Jewish memory and the Crusades: the Hebrew Crusade chronicles and protection from Christian violence
AbstractFrom the eleventh century popes called for crusading against Muslims in the Near East and pagans in the Baltic, and, from the thirteenth century, against heretics and political enemies of the Church. The new religious spirit of the eleventh century which ushered in the crusades, combined with new social and economic factors, brought about a considerable deterioration in Christian attitudes to Jews. Although popes never authorised crusades against them, Jewish communities often suffered indirectly from papal calls for crusading. Yet in response to the onset of the crusades and resulting mob violence Jews increasingly looked to the papacy for protection. Following the call by Urban II (1088-1099) for the First Crusade in 1095, attention to specifically papal influence on the well-being of Jewish communities in Western Europe resurfaces in the Hebrew crusade chronicles. From the eleventh century onwards Jewish writers deliberately tried to unite sacred and non-sacred history into a collective, unified vision of a divine design – into a schema of Jewish historical consciousness. The Hebrew crusade chronicles subordinate the description of specific historical events to the elaboration of a grand historical drama in which the Jewish people play a unique role. This paper explores how such chronicles, composed and re-composed by different individuals with a variety of agendas and perspectives, were united by the common goal of attempting to ensure the defence of Jewish communities and Judaism. In particular the issue of papal authority and the Church’s ability to give adequate protection to communities reappears in these chronicles at times of conflict and crisis.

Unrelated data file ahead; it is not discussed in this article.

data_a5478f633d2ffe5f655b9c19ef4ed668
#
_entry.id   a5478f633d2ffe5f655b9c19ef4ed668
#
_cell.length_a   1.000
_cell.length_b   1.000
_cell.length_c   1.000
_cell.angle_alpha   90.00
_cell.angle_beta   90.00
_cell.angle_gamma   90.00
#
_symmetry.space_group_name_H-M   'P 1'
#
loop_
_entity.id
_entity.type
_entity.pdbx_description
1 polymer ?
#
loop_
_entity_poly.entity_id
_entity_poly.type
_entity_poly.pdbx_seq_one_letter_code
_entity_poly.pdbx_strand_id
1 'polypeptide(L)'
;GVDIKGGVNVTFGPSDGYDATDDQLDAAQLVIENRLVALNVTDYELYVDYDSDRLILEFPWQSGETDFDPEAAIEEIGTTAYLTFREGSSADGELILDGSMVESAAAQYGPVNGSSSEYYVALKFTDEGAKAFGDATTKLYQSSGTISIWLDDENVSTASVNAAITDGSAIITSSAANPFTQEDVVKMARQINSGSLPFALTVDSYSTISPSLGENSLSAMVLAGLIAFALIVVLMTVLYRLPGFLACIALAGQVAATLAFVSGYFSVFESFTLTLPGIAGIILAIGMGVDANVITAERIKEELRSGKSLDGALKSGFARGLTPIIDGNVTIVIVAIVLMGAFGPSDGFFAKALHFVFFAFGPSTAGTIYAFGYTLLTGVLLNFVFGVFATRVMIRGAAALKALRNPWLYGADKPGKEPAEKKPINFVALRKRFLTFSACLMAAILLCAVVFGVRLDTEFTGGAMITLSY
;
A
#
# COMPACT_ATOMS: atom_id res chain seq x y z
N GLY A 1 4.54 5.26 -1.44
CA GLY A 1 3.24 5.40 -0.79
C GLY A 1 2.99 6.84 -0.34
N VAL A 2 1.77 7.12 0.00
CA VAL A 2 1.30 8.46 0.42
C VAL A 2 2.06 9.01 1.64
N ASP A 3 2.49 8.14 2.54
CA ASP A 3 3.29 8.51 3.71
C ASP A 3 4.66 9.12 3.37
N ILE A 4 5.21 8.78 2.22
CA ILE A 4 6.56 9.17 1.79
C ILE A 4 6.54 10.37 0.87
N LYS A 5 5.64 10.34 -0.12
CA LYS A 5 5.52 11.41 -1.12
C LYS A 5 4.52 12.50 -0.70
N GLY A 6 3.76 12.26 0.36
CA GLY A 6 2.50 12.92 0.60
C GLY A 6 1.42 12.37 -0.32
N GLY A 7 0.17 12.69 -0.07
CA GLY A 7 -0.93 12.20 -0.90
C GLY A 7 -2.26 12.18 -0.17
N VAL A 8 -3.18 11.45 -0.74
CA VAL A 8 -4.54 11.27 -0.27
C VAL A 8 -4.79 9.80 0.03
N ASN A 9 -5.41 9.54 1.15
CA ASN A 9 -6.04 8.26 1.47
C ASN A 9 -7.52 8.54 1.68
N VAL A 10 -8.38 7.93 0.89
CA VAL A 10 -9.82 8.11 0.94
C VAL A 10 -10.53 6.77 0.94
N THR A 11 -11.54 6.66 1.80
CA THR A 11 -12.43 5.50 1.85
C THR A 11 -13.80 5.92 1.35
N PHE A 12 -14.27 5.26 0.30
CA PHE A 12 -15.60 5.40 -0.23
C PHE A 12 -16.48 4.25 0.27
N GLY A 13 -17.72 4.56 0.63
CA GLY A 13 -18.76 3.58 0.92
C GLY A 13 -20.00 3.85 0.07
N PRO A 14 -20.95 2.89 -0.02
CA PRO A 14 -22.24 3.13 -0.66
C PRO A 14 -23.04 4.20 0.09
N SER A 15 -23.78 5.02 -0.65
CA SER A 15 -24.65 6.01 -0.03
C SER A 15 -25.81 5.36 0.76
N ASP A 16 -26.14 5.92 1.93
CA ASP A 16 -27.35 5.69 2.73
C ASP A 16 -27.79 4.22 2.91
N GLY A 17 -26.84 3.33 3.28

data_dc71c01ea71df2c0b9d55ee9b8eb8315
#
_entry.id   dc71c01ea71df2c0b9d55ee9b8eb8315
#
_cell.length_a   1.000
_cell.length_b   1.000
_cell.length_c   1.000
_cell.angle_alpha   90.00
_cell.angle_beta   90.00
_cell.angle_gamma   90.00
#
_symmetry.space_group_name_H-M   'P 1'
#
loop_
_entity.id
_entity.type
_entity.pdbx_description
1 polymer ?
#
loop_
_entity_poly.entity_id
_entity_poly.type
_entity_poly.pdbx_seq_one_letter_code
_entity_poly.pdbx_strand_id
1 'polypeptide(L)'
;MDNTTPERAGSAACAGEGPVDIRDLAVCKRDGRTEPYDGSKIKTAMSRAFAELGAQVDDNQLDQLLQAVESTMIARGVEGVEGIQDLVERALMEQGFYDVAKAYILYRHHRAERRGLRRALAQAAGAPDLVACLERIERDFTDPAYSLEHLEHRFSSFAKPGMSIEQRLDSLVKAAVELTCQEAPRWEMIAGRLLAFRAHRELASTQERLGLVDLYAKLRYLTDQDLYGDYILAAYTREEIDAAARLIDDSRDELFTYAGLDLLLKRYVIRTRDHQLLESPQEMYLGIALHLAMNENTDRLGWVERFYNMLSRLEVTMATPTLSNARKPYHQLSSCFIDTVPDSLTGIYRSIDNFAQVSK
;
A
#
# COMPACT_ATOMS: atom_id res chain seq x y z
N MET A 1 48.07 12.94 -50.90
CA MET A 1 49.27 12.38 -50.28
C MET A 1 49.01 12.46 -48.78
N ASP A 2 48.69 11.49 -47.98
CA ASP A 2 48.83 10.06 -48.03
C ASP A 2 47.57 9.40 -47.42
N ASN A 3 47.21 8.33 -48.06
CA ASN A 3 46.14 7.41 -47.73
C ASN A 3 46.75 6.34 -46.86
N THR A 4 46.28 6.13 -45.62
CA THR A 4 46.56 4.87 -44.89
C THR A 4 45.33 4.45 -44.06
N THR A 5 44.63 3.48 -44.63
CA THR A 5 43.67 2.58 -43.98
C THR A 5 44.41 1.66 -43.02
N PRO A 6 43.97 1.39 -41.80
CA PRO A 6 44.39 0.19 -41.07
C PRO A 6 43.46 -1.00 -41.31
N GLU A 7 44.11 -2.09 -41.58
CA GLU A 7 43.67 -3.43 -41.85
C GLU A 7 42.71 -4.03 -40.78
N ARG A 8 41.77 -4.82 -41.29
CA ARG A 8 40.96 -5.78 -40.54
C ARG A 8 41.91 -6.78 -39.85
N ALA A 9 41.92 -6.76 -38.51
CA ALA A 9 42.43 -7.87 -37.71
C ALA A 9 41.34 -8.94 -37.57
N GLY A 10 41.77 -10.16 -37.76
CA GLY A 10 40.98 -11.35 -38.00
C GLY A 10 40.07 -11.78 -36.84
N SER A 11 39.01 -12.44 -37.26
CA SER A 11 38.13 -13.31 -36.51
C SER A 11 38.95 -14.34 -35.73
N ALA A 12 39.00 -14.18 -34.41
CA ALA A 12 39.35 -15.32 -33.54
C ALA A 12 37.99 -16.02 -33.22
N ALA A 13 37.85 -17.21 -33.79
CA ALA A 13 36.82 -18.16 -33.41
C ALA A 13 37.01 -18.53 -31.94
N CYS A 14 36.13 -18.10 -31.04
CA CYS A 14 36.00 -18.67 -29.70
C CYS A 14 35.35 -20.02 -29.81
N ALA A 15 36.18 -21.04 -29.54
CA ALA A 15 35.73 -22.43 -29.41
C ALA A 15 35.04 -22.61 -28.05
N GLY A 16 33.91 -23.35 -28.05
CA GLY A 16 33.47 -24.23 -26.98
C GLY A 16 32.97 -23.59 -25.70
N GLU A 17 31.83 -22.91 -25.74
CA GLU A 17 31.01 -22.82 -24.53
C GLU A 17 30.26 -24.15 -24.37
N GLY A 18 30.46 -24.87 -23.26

TypeBook or Report Section
Rist, R. <http://centaur.reading.ac.uk/view/creators/90001883.html> (2016) Jewish memory and the Crusades: the Hebrew Crusade chronicles and protection from Christian violence. In: Cassidy-Welch , M. (ed.) Remembering the Crusades and Crusading. Remembering the Medieval and Early Modern Worlds. Routledge , London, UK, pp. 159-172. ISBN 9781138811140 (In Press)